Minutes, , Hancock Co., IL, 26 May 1842. Featured version published in “Public Meeting,” Wasp, 28 May 1842, vol. 1, no. 7, . For more complete source information, see the source note for Notice, 28 Apr. 1842.
On 26 May 1842, in a meeting in , Illinois, JS delivered a speech in which he announced he would not support “the Whig or Democratic parties.” Although this was a public meeting of Nauvoo citizens, it was led by officers of the . , as major general of the Nauvoo Legion, called the meeting to order and JS, as lieutenant general of the legion, was appointed chairman of the proceedings. The meeting centered on JS’s speech and focused on political issues.
The political leanings of the Latter-day Saints in were shaped by their expulsion from and their reception in Illinois. Before moving to Illinois, the Saints had loosely affiliated with the Democratic Party. However, in Illinois they received aid from and were courted by both parties. In May 1839, , a member in , Illinois, informed church leaders in (later ) that church member had published two articles in the Quincy Whig blaming the Missouri persecutions on Democratic officials. In his letter, Thompson expressed concern that the articles would offend the Saints’ Democratic benefactors in Quincy. In a response to Wight’s letters published in the Quincy Whig, the decried “any intention of making a political question of our difficulties with Missouri.” However, when president , a Democrat, turned down JS’s request for redress in late 1839, church members’ political support shifted toward the Whigs.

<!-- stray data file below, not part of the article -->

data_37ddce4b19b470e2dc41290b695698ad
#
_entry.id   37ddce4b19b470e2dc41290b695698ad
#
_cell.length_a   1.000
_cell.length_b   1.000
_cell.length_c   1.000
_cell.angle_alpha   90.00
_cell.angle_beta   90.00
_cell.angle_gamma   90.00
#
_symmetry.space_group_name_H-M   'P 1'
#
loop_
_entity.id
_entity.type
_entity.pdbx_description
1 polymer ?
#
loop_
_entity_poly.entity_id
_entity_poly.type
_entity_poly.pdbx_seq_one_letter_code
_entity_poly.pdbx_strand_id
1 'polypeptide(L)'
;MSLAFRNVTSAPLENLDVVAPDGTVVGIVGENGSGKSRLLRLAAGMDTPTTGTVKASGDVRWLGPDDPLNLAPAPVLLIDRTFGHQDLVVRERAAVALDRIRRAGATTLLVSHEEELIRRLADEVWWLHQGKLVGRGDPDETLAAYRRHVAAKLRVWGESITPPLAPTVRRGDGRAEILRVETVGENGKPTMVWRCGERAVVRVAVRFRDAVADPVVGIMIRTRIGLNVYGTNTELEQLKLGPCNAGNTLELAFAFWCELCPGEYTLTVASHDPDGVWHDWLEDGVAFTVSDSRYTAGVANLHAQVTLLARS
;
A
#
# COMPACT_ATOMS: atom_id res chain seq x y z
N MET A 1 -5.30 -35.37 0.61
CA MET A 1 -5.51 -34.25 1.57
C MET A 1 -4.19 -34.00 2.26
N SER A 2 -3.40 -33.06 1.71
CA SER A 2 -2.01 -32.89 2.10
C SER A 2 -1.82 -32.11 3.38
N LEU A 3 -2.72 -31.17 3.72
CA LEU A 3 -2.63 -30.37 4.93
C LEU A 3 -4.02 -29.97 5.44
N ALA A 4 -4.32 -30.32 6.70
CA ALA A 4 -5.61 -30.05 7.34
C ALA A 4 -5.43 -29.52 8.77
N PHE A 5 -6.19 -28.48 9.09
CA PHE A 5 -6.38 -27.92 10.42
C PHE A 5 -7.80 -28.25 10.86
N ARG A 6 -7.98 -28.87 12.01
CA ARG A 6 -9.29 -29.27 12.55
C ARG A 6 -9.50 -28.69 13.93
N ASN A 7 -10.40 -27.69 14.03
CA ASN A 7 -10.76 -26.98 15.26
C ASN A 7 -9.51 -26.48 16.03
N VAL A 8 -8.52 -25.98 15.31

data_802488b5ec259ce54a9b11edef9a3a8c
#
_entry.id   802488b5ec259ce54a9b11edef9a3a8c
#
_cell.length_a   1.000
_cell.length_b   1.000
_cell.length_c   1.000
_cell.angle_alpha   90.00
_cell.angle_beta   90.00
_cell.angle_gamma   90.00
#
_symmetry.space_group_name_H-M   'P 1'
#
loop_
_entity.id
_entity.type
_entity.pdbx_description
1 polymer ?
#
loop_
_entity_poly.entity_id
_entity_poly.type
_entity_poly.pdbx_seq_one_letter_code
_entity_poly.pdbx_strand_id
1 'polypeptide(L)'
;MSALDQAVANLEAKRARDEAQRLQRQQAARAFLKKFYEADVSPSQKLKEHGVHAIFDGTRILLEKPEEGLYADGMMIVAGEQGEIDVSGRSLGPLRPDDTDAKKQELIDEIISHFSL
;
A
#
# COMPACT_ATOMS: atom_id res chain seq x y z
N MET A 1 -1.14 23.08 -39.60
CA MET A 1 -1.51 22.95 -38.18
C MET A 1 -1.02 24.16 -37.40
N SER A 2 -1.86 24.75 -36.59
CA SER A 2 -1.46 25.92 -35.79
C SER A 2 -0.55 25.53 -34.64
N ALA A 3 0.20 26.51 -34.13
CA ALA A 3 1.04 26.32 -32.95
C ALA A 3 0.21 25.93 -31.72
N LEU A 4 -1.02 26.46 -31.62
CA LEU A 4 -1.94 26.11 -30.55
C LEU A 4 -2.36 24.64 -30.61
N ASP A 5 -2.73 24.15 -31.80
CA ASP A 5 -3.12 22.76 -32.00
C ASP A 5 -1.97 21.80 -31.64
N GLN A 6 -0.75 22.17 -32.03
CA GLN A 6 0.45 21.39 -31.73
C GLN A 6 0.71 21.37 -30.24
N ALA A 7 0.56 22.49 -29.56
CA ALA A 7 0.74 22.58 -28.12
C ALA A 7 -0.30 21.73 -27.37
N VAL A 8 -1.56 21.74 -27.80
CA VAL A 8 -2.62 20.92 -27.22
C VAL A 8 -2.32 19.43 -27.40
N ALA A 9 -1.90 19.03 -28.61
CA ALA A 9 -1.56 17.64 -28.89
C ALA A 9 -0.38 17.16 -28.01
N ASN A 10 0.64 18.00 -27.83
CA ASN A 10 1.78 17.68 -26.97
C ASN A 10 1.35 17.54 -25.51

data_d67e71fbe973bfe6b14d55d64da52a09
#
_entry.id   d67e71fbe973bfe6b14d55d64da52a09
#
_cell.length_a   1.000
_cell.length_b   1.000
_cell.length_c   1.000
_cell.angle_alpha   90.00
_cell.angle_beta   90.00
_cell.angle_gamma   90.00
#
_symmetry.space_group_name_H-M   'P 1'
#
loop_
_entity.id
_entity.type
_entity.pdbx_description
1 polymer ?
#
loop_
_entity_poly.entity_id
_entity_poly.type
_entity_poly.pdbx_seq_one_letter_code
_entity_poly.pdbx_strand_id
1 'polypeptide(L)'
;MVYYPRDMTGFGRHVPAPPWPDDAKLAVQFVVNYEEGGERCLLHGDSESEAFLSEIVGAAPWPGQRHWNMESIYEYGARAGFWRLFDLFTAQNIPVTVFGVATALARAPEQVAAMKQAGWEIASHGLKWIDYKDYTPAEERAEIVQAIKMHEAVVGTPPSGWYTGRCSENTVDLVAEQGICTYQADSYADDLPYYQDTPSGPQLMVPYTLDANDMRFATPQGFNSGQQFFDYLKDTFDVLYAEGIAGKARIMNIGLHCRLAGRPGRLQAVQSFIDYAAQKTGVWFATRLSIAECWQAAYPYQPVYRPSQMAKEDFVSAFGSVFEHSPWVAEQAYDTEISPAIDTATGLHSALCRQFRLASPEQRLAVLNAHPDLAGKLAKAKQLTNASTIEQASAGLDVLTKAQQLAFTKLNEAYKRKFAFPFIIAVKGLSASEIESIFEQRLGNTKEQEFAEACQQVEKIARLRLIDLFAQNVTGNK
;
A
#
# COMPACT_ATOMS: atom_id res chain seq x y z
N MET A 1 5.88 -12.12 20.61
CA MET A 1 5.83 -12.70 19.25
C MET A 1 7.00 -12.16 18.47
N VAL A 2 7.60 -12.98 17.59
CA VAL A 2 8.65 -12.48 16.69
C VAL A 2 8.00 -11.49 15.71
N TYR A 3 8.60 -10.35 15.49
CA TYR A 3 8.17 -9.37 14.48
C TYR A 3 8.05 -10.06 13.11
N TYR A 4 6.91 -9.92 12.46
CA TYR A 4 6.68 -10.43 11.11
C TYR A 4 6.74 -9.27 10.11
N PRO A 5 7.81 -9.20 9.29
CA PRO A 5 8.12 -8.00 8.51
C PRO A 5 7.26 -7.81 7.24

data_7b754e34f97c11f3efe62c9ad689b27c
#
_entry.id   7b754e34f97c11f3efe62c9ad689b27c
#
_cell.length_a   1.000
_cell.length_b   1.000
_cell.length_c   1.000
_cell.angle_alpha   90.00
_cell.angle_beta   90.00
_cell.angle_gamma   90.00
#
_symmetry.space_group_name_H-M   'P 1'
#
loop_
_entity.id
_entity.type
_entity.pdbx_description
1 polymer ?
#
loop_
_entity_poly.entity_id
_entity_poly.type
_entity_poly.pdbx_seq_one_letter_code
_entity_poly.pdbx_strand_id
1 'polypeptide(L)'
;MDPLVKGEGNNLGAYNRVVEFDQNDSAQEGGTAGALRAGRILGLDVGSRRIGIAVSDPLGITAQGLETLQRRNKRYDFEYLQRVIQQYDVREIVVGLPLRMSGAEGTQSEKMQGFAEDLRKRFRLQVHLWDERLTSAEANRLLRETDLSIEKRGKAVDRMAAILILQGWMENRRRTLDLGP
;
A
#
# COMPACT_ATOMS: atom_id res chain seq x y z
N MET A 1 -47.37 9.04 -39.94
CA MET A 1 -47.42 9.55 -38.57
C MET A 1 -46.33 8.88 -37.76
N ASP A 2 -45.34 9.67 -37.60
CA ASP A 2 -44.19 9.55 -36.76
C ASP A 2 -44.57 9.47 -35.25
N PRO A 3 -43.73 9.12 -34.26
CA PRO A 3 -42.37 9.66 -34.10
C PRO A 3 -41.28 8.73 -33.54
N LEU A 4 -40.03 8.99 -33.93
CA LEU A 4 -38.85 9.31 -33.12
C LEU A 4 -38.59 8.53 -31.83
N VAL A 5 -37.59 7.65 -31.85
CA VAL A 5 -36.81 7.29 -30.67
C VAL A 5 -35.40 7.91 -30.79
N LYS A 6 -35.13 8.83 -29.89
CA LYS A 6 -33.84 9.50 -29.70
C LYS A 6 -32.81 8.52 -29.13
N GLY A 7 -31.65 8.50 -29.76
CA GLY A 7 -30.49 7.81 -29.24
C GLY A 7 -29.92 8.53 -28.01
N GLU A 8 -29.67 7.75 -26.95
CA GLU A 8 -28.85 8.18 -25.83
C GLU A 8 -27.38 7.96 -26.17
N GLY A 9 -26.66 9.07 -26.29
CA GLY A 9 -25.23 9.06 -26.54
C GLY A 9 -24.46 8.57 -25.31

The Saints sought assistance from the politicians and political parties who courted their support. In late 1840, for instance, some Whigs and Democrats favored passage of the charter in hopes of winning Latter-day Saints’ votes. The following May, Democrat , who had helped secure the charter’s passage while serving as Illinois secretary of state, visited the Saints in Nauvoo. A month later, Douglas, then acting as an associate justice of the Illinois Supreme Court, released JS from arrest, ending an attempt to extradite JS to . That December JS published a letter in the Times and Seasons in which he backed Douglas’s friends and for governor and lieutenant governor, respectively. According to , they had helped him win support for Nauvoo’s charter. In his December letter, JS denied any kind of partisanship, noting, “we care not a fig for Whig or Democrat,” but for “our friends.” Nevertheless, Whigs viewed JS’s statements in the letter as partisan.
Later developments threatened to test the Saints’ apparent political alliance with the Democrats. In mid-May 1842, died and replaced him as the Democratic nominee for governor, raising the question among both Latter-day Saints and outside observers of whether the Saints would back Ford. Furthermore, a few days before the 26 May meeting, JS met with Dr. John F. Charles, a Whig politician and , Illinois, resident who had served as a representative of in the legislature.